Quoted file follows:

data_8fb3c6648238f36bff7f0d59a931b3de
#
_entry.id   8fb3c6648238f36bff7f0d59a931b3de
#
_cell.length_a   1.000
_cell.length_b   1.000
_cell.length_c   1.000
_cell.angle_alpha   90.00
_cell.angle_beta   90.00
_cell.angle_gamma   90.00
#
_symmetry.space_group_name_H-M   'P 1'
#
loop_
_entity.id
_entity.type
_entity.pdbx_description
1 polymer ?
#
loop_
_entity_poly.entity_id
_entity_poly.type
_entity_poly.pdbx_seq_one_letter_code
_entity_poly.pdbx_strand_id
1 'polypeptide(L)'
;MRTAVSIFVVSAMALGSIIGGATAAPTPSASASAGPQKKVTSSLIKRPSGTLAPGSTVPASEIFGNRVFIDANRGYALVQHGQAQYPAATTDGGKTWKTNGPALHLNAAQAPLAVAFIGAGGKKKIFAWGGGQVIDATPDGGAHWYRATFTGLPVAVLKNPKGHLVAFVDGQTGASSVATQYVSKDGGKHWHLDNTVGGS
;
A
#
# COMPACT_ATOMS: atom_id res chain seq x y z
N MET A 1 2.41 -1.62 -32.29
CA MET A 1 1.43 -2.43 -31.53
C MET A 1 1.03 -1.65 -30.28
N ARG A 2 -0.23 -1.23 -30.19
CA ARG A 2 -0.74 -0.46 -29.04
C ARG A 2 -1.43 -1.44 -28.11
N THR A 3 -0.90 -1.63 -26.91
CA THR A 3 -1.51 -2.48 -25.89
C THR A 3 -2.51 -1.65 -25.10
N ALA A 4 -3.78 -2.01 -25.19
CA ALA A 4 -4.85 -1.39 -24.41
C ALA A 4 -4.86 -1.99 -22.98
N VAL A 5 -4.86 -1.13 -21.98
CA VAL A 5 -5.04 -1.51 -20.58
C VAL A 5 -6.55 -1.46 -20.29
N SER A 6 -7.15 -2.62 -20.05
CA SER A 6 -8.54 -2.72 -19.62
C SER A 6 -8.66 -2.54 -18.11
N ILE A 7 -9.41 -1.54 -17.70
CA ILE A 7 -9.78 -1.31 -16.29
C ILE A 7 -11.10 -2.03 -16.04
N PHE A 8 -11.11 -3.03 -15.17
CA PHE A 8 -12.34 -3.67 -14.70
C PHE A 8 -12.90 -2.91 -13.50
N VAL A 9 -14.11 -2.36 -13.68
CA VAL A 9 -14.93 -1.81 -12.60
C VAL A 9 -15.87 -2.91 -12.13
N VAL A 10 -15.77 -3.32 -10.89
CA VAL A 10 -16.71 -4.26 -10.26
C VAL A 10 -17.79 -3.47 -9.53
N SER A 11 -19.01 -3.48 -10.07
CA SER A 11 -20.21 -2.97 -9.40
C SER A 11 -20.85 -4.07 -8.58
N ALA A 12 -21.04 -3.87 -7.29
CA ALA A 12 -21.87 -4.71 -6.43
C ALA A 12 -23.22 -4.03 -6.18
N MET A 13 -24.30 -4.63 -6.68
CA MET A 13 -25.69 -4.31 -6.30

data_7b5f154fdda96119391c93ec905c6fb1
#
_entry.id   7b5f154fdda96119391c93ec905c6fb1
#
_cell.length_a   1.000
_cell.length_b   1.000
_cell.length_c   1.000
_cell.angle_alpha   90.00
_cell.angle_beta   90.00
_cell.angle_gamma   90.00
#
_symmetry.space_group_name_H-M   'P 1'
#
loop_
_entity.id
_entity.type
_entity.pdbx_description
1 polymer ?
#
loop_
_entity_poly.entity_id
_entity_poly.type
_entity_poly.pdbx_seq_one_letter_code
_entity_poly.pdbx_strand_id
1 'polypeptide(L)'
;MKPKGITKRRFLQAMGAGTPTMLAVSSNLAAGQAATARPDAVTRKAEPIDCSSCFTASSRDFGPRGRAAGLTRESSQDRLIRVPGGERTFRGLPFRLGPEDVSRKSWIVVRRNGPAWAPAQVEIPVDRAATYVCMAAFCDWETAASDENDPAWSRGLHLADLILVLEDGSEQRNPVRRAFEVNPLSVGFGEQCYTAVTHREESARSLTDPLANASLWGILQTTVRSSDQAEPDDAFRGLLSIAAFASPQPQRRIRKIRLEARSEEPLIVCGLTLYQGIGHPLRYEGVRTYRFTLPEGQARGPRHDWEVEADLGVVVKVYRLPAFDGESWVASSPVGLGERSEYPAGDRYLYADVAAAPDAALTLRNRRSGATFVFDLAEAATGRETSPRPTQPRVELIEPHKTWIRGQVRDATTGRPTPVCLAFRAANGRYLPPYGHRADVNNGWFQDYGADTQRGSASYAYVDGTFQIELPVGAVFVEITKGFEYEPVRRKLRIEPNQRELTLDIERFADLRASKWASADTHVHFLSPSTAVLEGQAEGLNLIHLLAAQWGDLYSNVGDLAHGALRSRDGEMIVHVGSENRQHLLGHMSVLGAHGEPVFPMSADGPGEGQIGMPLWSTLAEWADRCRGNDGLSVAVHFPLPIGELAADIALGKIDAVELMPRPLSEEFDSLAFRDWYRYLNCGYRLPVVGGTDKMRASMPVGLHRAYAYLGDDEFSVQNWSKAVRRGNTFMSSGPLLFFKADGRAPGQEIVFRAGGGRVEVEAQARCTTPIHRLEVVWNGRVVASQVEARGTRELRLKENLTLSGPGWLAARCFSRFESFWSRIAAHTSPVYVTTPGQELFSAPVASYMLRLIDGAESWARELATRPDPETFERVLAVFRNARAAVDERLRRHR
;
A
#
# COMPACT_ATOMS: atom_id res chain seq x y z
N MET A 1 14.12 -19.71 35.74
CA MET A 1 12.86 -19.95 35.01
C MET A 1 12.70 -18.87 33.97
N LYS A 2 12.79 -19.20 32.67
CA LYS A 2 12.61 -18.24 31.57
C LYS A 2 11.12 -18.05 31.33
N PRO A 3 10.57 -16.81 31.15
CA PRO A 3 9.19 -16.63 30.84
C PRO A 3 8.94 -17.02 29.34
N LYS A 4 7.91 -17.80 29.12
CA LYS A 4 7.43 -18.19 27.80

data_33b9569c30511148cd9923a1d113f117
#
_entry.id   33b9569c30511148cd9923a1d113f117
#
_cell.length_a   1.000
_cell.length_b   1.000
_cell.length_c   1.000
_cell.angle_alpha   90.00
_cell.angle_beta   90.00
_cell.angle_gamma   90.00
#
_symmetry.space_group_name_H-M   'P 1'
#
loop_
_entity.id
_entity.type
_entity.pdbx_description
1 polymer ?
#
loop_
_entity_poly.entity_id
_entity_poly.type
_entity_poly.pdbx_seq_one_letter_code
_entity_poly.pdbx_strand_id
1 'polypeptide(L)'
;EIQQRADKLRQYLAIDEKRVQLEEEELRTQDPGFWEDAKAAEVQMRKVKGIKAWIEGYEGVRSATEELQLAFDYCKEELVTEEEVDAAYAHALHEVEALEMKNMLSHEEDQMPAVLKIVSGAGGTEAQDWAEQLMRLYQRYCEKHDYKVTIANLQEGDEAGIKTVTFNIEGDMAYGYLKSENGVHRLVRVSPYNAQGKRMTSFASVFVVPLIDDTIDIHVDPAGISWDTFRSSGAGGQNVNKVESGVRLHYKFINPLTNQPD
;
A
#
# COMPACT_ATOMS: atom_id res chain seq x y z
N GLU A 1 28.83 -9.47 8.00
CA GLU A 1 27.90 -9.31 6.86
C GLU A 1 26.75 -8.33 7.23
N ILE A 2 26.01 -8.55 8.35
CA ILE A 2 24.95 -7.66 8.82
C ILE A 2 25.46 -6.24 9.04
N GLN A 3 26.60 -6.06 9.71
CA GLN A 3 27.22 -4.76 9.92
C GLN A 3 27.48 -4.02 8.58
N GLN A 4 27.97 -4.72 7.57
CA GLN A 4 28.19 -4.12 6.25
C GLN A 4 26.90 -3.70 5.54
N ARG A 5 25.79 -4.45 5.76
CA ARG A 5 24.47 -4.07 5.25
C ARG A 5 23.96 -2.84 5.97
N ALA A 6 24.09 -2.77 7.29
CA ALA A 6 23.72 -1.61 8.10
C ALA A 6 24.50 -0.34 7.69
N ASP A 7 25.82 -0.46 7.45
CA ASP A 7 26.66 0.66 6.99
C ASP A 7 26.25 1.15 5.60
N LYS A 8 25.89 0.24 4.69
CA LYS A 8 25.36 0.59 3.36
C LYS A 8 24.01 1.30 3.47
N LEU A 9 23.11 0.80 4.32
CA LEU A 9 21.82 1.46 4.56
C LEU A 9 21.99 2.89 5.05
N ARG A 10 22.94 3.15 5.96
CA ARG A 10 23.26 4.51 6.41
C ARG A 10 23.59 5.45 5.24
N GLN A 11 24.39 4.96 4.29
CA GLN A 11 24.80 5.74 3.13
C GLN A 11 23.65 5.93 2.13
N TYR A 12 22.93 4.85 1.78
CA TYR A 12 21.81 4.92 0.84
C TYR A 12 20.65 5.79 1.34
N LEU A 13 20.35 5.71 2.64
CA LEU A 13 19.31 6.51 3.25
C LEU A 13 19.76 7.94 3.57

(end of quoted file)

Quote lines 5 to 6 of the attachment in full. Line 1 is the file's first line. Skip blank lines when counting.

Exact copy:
_cell.length_a   1.000
_cell.length_b   1.000